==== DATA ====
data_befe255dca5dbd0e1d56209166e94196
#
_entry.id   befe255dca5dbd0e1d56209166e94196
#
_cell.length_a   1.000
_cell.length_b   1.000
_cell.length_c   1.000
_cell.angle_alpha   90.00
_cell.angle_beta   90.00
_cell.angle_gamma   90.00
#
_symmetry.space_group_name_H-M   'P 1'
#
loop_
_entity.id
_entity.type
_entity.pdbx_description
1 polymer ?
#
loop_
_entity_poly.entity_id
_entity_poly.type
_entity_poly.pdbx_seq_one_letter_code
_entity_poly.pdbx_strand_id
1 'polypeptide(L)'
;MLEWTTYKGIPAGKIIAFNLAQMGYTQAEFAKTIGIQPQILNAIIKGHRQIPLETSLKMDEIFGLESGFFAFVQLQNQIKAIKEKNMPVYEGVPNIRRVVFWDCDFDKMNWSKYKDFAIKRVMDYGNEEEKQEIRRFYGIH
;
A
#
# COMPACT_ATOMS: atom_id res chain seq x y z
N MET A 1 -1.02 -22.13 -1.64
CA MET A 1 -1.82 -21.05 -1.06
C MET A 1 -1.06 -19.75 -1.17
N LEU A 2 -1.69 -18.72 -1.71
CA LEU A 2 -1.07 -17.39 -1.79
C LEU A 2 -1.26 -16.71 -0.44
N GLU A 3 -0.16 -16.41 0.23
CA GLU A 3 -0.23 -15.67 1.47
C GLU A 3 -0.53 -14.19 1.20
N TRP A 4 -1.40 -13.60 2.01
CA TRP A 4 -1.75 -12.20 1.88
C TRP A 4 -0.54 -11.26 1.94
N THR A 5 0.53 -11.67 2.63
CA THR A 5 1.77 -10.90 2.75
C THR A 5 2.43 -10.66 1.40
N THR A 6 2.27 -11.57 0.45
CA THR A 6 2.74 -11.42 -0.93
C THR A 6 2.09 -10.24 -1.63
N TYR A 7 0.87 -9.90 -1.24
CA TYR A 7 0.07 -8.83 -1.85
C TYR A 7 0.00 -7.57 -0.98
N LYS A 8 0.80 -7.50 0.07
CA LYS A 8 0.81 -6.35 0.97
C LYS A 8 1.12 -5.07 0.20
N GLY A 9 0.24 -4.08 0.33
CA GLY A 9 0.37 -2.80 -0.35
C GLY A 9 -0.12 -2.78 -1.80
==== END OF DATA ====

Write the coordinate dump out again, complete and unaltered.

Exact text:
data_befe255dca5dbd0e1d56209166e94196
#
_entry.id   befe255dca5dbd0e1d56209166e94196
#
_cell.length_a   1.000
_cell.length_b   1.000
_cell.length_c   1.000
_cell.angle_alpha   90.00
_cell.angle_beta   90.00
_cell.angle_gamma   90.00
#
_symmetry.space_group_name_H-M   'P 1'
#
loop_
_entity.id
_entity.type
_entity.pdbx_description
1 polymer ?
#
loop_
_entity_poly.entity_id
_entity_poly.type
_entity_poly.pdbx_seq_one_letter_code
_entity_poly.pdbx_strand_id
1 'polypeptide(L)'
;MLEWTTYKGIPAGKIIAFNLAQMGYTQAEFAKTIGIQPQILNAIIKGHRQIPLETSLKMDEIFGLESGFFAFVQLQNQIKAIKEKNMPVYEGVPNIRRVVFWDCDFDKMNWSKYKDFAIKRVMDYGNEEEKQEIRRFYGIH
;
A
#
# COMPACT_ATOMS: atom_id res chain seq x y z
N MET A 1 -1.02 -22.13 -1.64
CA MET A 1 -1.82 -21.05 -1.06
C MET A 1 -1.06 -19.75 -1.17
N LEU A 2 -1.69 -18.72 -1.71
CA LEU A 2 -1.07 -17.39 -1.79
C LEU A 2 -1.26 -16.71 -0.44
N GLU A 3 -0.16 -16.41 0.23
CA GLU A 3 -0.23 -15.67 1.47
C GLU A 3 -0.53 -14.19 1.20
N TRP A 4 -1.40 -13.60 2.01
CA TRP A 4 -1.75 -12.20 1.88
C TRP A 4 -0.54 -11.26 1.94
N THR A 5 0.53 -11.67 2.63
CA THR A 5 1.77 -10.90 2.75
C THR A 5 2.43 -10.66 1.40
N THR A 6 2.27 -11.57 0.45
CA THR A 6 2.74 -11.42 -0.93
C THR A 6 2.09 -10.24 -1.63
N TYR A 7 0.87 -9.90 -1.24
CA TYR A 7 0.07 -8.83 -1.85
C TYR A 7 0.00 -7.57 -0.98
N LYS A 8 0.80 -7.50 0.07
CA LYS A 8 0.81 -6.35 0.97
C LYS A 8 1.12 -5.07 0.20
N GLY A 9 0.24 -4.08 0.33
CA GLY A 9 0.37 -2.80 -0.35
C GLY A 9 -0.12 -2.78 -1.80